Benvenuto Cellini died on 13 February 1571 in Florence. He was buried in the church of the Santissima Annunziata, in the Cappella di San Luca. The chapel belonged to the recently founded Accademia delle Arti del Disegno, of which Cellini was a member. Beside him, many artists are buried in its vault, including Pontormo, Franciabigio, Giovanni Angelo Montorsoli, and Lorenzo Bartolini.
After the completion of the Perseus in 1554, Cellini kept working for Cosimo I de’ Medici, but his career was partially shadowed by the rise of his rivals Bartolommeo Ammannati and Baccio Bandinelli. In addition to this, Cellini was imprisoned for assault in 1556 and charged with sodomy in 1557. The following year Cellini began writing his Vita. Composed in an immediate style, this autobiography gives a firsthand account of his singular career, spent between the Rome of Clement VII, the France of Francis I, and the Florence of Cosimo de’ Medici. Despite the boasting tone and the exaggerated claims (including the shooting of the constable of Bourbon and the Prince of Orange during the Sack of Rome in 1527), the Vita offers a vivid picture of the Renaissance age. It remained unpublished during Cellini’s lifetime, though contemporaries such as Giorgio Vasari and Benedetto Varchi knew of its existence and may have read it. The manuscript was eventually published in 1728. The first English translation appeared in 1771 by Thomas Nugent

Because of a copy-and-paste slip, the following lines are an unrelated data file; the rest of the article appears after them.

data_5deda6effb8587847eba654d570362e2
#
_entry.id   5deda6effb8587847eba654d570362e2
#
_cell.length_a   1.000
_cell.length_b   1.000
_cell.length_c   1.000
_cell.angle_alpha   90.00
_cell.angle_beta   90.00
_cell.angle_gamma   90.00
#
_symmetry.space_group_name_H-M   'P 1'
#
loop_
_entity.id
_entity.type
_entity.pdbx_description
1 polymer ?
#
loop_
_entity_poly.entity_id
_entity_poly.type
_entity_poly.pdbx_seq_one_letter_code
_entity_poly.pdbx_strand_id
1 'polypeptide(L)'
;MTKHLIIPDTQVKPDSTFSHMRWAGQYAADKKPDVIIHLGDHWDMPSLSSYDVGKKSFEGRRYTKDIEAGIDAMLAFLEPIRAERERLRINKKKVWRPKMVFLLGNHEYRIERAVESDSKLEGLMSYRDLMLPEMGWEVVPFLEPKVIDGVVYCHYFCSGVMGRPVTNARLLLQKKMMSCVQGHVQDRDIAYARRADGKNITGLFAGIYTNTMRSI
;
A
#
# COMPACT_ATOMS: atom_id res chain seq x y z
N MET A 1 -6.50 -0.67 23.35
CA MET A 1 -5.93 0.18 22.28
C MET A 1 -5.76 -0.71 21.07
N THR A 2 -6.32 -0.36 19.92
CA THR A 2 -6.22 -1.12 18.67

During his last years Cellini worked on his treatises dealing with goldsmithing and sculpture, the Trattato dell’oreficeria and the Trattato della scultura.
Reference: Ettore Camesasca, “Cellini, Benvenuto.” Dizionario Biografico degli Italiani, Enciclopedia Treccani; Alessandro Nova. “Cellini, Benvenuto.” Grove Art Online. Oxford Art Online. Oxford University Press.
Further reading: Michael W. Cole, Benvenuto Cellini’s Designs for His Tomb, in «The Burlington Magazine», Vol. 140, No. 1149 (Dec., 1998), pp. 798-803; Rona Goffen, Renaissance Rivals : Michelangelo, Leonardo, Raphael, Titian,(2002); Michael W. Cole, Cellini and the Principles of Sculpture (2002).
Statue of Cellini, Piazzale degli Uffizi, Florence.
Benvenuto Cellini, Perseus, 1545-54, bronze, Loggia dei Lanzi, Florence.
First page of the Vita.